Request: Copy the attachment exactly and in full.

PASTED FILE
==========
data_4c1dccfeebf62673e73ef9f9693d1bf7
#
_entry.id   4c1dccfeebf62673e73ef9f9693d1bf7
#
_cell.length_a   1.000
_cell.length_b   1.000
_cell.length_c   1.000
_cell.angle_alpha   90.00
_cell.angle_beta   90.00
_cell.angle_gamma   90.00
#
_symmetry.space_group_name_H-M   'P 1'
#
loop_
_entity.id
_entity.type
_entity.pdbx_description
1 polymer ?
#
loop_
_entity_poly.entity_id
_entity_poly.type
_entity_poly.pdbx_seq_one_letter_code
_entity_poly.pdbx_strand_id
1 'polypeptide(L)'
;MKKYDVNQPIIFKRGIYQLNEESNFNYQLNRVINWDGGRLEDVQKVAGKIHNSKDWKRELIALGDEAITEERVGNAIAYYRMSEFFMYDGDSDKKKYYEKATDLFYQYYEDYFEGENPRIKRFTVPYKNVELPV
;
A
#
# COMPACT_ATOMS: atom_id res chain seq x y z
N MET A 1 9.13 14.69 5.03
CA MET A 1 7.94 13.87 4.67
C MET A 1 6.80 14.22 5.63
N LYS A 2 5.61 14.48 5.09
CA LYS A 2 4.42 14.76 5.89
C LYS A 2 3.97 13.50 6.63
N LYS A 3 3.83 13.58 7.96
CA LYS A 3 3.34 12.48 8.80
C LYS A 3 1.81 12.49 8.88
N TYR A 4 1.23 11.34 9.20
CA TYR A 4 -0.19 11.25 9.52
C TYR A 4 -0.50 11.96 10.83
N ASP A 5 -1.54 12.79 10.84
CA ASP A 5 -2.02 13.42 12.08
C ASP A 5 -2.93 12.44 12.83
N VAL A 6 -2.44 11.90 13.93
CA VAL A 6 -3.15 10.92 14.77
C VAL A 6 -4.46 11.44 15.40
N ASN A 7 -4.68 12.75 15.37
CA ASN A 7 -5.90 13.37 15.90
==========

data_4c1dccfeebf62673e73ef9f9693d1bf7
#
_entry.id   4c1dccfeebf62673e73ef9f9693d1bf7
#
_cell.length_a   1.000
_cell.length_b   1.000
_cell.length_c   1.000
_cell.angle_alpha   90.00
_cell.angle_beta   90.00
_cell.angle_gamma   90.00
#
_symmetry.space_group_name_H-M   'P 1'
#
loop_
_entity.id
_entity.type
_entity.pdbx_description
1 polymer ?
#
loop_
_entity_poly.entity_id
_entity_poly.type
_entity_poly.pdbx_seq_one_letter_code
_entity_poly.pdbx_strand_id
1 'polypeptide(L)'
;MKKYDVNQPIIFKRGIYQLNEESNFNYQLNRVINWDGGRLEDVQKVAGKIHNSKDWKRELIALGDEAITEERVGNAIAYYRMSEFFMYDGDSDKKKYYEKATDLFYQYYEDYFEGENPRIKRFTVPYKNVELPV
;
A
#
# COMPACT_ATOMS: atom_id res chain seq x y z
N MET A 1 9.13 14.69 5.03
CA MET A 1 7.94 13.87 4.67
C MET A 1 6.80 14.22 5.63
N LYS A 2 5.61 14.48 5.09
CA LYS A 2 4.42 14.76 5.89
C LYS A 2 3.97 13.50 6.63
N LYS A 3 3.83 13.58 7.96
CA LYS A 3 3.34 12.48 8.80
C LYS A 3 1.81 12.49 8.88
N TYR A 4 1.23 11.34 9.20
CA TYR A 4 -0.19 11.25 9.52
C TYR A 4 -0.50 11.96 10.83
N ASP A 5 -1.54 12.79 10.84
CA ASP A 5 -2.02 13.42 12.08
C ASP A 5 -2.93 12.44 12.83
N VAL A 6 -2.44 11.90 13.93
CA VAL A 6 -3.15 10.92 14.77
C VAL A 6 -4.46 11.44 15.40
N ASN A 7 -4.68 12.75 15.37
CA ASN A 7 -5.90 13.37 15.90